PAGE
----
Fireballs of crimson and bad Eighties fashions
Scooby-Doo teamwork and sketchy assassins
One barn-sized micro and nice pie fillings
These are a few Gardner-typical things
It’s not all 20 GOTO 10; there’s “Uncle Bruce” (boo), an unlikely contingency but one that happily dismisses the SAAB; a mention of the record shop at 59 Dean Street (hurrah! Many childhood moments spent there. I recall buying there the LP (look it up) of the Octopussy soundtrack; I was twelve and knew no better), M trickling info via a third party, rather than trusting Bond with the full picture (boo), Bond cut loose to lure others (hurrah! It’s The Spy who Came in From the Cold and Had A Refreshing Hot Drink and a Nice Sit Down) and a woman called Percy Proud. Willie Styffe or Spurt Reynolds must have been deemed too subtle and insufficiently alliterative, and it’s potentially a funny reversal of Pussy Galore. There’s Writing About Joysticks that could be quintuple-entendre were it not that John plainly wasn’t intending such filth, and did mean joysticks; even more amusing.
Having a chinwag and scoffing down curry
Plots tend to drift and then end in a hurry
Many anonymous bad underlings
These are a few Gardner-typical things
By no means all bad. The computer thing, though, is problematic when it’s Bond doing it; convincing those being lured that James Bond, of whom they must know (…secret agent) otherwise the lure is pointless, has turned away from the sour infliction of oblivion, in favour of… typing? His enthusiasm rings hollow if it’s the same man Fleming invented/was, seething when trapped at the desk and longing for salt air, sneering and living out the sad in sadism. The tech stuff one leaves to Q branch, or that Grishenko wart; one does not own a dog and lick one’s own genitals bark one’s self. I need Bond self-loathingly tormenting unfortunates, not … [Being a fresh-air-and-fun-kinda-guy, I had to look up coding terminology since I know none – came across “Reality 101 Failure”, a program that appears to do as demanded but when used it misunderstands what it was trying to achieve and is instantly useless. A shorter review of Role of Honour, certainly]. Given that within five minutes the villain dismisses Bond’s cover but keeps him hanging around double-dips the absurdity.
Disney and bedding his best friend’s young daughter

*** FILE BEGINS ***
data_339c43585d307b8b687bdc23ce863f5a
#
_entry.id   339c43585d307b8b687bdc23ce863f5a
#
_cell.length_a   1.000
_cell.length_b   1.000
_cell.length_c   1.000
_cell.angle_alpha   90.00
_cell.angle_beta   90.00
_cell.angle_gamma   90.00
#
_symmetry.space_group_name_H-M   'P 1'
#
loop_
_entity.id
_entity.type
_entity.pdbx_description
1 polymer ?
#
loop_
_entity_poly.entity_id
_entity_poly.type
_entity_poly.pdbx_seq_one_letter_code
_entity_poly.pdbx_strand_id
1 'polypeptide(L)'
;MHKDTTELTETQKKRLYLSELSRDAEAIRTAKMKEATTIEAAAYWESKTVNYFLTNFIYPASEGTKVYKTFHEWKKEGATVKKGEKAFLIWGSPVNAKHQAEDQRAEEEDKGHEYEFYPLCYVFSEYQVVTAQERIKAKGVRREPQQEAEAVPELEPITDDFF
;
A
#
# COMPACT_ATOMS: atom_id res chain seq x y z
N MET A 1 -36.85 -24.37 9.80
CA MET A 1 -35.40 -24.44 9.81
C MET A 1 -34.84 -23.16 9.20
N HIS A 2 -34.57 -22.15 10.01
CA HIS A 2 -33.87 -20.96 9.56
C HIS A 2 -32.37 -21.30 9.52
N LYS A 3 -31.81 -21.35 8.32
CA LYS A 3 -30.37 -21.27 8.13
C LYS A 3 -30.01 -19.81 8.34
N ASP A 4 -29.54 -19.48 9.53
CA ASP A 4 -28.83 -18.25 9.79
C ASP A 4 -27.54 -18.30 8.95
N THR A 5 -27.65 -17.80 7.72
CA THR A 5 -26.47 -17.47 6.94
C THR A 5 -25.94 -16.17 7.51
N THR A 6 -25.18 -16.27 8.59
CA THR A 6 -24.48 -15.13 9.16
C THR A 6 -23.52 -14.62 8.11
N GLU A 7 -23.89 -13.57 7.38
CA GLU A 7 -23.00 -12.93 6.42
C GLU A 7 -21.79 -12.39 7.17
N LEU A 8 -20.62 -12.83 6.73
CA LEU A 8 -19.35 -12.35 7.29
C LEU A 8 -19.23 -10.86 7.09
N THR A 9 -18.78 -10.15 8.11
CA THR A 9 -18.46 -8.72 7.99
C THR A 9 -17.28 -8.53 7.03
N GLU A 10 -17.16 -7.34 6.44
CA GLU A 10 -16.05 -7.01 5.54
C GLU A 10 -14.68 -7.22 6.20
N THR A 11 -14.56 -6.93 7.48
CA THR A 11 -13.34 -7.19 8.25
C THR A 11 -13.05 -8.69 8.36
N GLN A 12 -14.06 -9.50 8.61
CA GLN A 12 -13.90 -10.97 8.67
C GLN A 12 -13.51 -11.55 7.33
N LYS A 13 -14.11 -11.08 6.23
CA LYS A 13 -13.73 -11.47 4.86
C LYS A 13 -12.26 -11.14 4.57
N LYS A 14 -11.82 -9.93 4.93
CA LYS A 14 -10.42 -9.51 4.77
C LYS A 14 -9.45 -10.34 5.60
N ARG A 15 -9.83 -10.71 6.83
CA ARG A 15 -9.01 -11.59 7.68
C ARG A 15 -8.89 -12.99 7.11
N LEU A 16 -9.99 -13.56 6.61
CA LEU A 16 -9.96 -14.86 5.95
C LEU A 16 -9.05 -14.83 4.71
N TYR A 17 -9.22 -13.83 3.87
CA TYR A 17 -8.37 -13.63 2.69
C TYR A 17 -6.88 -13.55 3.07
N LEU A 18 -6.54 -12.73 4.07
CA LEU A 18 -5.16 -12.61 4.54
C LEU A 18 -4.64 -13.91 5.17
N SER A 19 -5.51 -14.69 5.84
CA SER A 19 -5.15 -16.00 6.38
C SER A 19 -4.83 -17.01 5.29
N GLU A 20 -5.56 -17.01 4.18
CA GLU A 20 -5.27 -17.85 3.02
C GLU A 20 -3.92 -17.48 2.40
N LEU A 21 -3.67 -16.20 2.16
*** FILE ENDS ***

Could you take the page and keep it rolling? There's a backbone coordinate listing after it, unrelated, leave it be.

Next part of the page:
Arguably not things the real James Bond oughta
Computers that big will just break the SAAB’s springs
These are a few Gardner-typical things
Into the Casino walks General Zwingli, along with men described in the last chapter as “looking as dangerous as an armoured brigade about to attack a Boy Scout troop” (I can’t say whether this means they look ridiculously over-dangerous or under-dangerous – a vexing image) and at the outset of this one as “not the kind of people you would be likely to meet at Sunday school parties”, the “beating up children” metaphor twice in a few lines. Just as well Ken Spoon’s in town; he loves kids, as the last two books have made worryingly clear. “General Zwingli had been no chicken at the time of his disappearance”, and although I’m resisting “But he’s in a right turkey now”, is “chicken” just age, as in “spring”, or cowardice or something post-watershed that explains a later reference to “complete non-interest…in all women”? Boy Scouts, Sunday schools, overcompensating, it adds up.
Some of the changes are best left forgotten
No Deals, Mr Bond as a title is rotten
Pages and pages of turgid meetings
These are a few Gardner-typical things
“There had to be a connection. You didn’t need a crystal ball to work that out.” Yes “you” do. It’s Gardner. Why “you” and not “one”? I don’t have a crystal ball. [Predictable down escalator into testicles joke – here]. “Dr Holy and General Zwingli were tied together for life by a much stronger bond than marriage vows.” Need a much stronger Bond here, but it’s… Spoon. He often sits, while others walk. He’ll talk, and talk and talk and talk… “Conspirators can rarely divorce without one partner seriously damaging the other”. But that’s OK, John, because you told us that the conspiracy was stronger than marriage, didn’t you? One sentence earlier. So how does one – or “you” – “divorce” if never “married”? I suspect I’m reading too much into it, by reading it at all. Pretty mah-oosive coincidence the chap turning up on this precise patch of the planet, isn’t it? ‘Tis Gardner.
Technical detail that tends to annoy yer
Sitting around in a dull hotel foyer
Tales tied together with fraying old strings
These are a few Gardner-typical things